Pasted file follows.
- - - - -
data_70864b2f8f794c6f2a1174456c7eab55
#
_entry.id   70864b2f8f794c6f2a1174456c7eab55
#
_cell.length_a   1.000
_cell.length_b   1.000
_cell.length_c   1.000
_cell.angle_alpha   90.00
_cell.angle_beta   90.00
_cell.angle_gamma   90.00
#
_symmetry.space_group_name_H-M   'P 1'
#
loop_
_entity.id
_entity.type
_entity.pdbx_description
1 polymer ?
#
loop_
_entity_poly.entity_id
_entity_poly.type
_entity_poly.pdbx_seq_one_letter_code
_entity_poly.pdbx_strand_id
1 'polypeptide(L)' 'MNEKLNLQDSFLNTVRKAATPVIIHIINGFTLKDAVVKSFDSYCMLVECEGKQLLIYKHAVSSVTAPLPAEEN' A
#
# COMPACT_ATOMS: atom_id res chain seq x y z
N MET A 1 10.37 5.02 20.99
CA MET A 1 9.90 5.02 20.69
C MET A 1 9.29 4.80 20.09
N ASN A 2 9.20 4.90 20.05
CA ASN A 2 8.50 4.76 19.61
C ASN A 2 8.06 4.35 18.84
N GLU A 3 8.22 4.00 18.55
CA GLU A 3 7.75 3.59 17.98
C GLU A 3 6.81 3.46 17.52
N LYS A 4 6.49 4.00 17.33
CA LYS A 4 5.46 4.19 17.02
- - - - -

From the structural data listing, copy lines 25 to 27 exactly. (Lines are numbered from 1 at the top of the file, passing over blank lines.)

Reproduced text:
1 'polypeptide(L)' 'MNEKLNLQDSFLNTVRKAATPVIIHIINGFTLKDAVVKSFDSYCMLVECEGKQLLIYKHAVSSVTAPLPAEEN' A
#
# COMPACT_ATOMS: atom_id res chain seq x y z